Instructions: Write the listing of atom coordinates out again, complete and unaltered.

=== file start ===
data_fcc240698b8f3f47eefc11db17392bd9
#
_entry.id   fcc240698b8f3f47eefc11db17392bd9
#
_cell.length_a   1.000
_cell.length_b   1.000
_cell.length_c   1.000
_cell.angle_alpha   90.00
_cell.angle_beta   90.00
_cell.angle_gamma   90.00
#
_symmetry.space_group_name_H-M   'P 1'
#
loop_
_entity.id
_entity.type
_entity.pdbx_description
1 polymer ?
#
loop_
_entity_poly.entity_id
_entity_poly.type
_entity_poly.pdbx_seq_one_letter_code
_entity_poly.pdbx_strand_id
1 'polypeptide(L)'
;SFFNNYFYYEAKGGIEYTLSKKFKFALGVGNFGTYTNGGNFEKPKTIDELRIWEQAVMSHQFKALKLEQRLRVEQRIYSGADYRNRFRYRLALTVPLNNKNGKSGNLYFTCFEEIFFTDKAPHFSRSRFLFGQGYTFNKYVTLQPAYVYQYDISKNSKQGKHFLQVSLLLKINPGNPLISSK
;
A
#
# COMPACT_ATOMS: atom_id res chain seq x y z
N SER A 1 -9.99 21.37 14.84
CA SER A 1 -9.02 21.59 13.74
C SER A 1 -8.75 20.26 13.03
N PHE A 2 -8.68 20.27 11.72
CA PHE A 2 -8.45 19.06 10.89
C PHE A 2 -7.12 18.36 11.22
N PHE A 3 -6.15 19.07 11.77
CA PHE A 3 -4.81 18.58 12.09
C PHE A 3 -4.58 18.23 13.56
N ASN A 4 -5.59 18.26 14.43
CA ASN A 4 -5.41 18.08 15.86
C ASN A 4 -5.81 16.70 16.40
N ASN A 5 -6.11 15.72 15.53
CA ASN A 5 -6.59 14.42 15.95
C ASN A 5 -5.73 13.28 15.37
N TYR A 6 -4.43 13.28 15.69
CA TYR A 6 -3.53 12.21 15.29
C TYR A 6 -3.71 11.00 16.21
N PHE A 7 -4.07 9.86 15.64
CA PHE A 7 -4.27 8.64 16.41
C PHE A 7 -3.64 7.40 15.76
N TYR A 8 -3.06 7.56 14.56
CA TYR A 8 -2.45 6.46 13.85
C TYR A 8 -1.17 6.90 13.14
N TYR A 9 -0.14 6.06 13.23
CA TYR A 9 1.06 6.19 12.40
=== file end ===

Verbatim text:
data_fcc240698b8f3f47eefc11db17392bd9
#
_entry.id   fcc240698b8f3f47eefc11db17392bd9
#
_cell.length_a   1.000
_cell.length_b   1.000
_cell.length_c   1.000
_cell.angle_alpha   90.00
_cell.angle_beta   90.00
_cell.angle_gamma   90.00
#
_symmetry.space_group_name_H-M   'P 1'
#
loop_
_entity.id
_entity.type
_entity.pdbx_description
1 polymer ?
#
loop_
_entity_poly.entity_id
_entity_poly.type
_entity_poly.pdbx_seq_one_letter_code
_entity_poly.pdbx_strand_id
1 'polypeptide(L)'
;SFFNNYFYYEAKGGIEYTLSKKFKFALGVGNFGTYTNGGNFEKPKTIDELRIWEQAVMSHQFKALKLEQRLRVEQRIYSGADYRNRFRYRLALTVPLNNKNGKSGNLYFTCFEEIFFTDKAPHFSRSRFLFGQGYTFNKYVTLQPAYVYQYDISKNSKQGKHFLQVSLLLKINPGNPLISSK
;
A
#
# COMPACT_ATOMS: atom_id res chain seq x y z
N SER A 1 -9.99 21.37 14.84
CA SER A 1 -9.02 21.59 13.74
C SER A 1 -8.75 20.26 13.03
N PHE A 2 -8.68 20.27 11.72
CA PHE A 2 -8.45 19.06 10.89
C PHE A 2 -7.12 18.36 11.22
N PHE A 3 -6.15 19.07 11.77
CA PHE A 3 -4.81 18.58 12.09
C PHE A 3 -4.58 18.23 13.56
N ASN A 4 -5.59 18.26 14.43
CA ASN A 4 -5.41 18.08 15.86
C ASN A 4 -5.81 16.70 16.40
N ASN A 5 -6.11 15.72 15.53
CA ASN A 5 -6.59 14.42 15.95
C ASN A 5 -5.73 13.28 15.37
N TYR A 6 -4.43 13.28 15.69
CA TYR A 6 -3.53 12.21 15.29
C TYR A 6 -3.71 11.00 16.21
N PHE A 7 -4.07 9.86 15.64
CA PHE A 7 -4.27 8.64 16.41
C PHE A 7 -3.64 7.40 15.76
N TYR A 8 -3.06 7.56 14.56
CA TYR A 8 -2.45 6.46 13.85
C TYR A 8 -1.17 6.90 13.14
N TYR A 9 -0.14 6.06 13.23
CA TYR A 9 1.06 6.19 12.40